Tuesday, May 12, 2009

What's not to like about Least Cost Planning?

At the most abstract level, "least cost planning" makes intuitive sense, right? It's all about bang-for-our-buck. About efficiency.

At the Bike Summit, the Chair of the Oregon Transportation Commission, Gail Achterman, said that one the most important analytical tools moving forward will be least cost planning. The concept is in the current version of House Bill 2001.

Here's what the Governor's original proposal said:
The Governor proposes to direct the Oregon Department of Transportation (ODOT) to develop a least cost planning model – similar to what utility companies currently use – that will be applied when solving transportation problems. This modeling directs ODOT to consider the least cost option, such as increased investments in rail or transit, in order to relieve congestion, rather than just building additional capacity.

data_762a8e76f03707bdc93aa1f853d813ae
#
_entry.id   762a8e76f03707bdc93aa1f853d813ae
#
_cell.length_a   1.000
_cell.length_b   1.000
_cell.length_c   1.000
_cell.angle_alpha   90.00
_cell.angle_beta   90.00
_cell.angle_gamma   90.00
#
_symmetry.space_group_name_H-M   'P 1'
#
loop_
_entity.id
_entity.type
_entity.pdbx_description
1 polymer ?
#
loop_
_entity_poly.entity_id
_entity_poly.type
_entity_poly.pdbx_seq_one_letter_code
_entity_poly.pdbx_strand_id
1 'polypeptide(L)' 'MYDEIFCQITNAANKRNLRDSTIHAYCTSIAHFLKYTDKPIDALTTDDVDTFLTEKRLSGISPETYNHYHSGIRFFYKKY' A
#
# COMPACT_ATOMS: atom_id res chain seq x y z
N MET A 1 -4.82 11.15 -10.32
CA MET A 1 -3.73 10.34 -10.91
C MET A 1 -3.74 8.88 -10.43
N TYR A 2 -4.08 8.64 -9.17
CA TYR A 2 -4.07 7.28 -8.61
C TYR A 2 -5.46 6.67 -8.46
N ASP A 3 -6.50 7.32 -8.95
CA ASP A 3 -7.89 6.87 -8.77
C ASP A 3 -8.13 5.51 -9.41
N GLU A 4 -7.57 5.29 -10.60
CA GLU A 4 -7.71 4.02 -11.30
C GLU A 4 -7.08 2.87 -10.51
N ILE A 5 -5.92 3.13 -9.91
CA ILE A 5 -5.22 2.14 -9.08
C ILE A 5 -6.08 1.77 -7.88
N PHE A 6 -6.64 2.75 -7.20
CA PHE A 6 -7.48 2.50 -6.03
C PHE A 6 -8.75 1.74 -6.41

Who would oppose something like that?

Well, apparently the City of Salem.

In the May 7 Legislative Committee report, presented to Council last night, on HB 2001 the City said:

Least Cost Planning is about saving money! It's not about creating bureaucratic hoops and imposing "onerous burdens." It's about return on investment and cost-effectiveness. Getting the most people where they need to be for the smallest amount of money. What's not to like about that, even for the most conservative of businesspeople?

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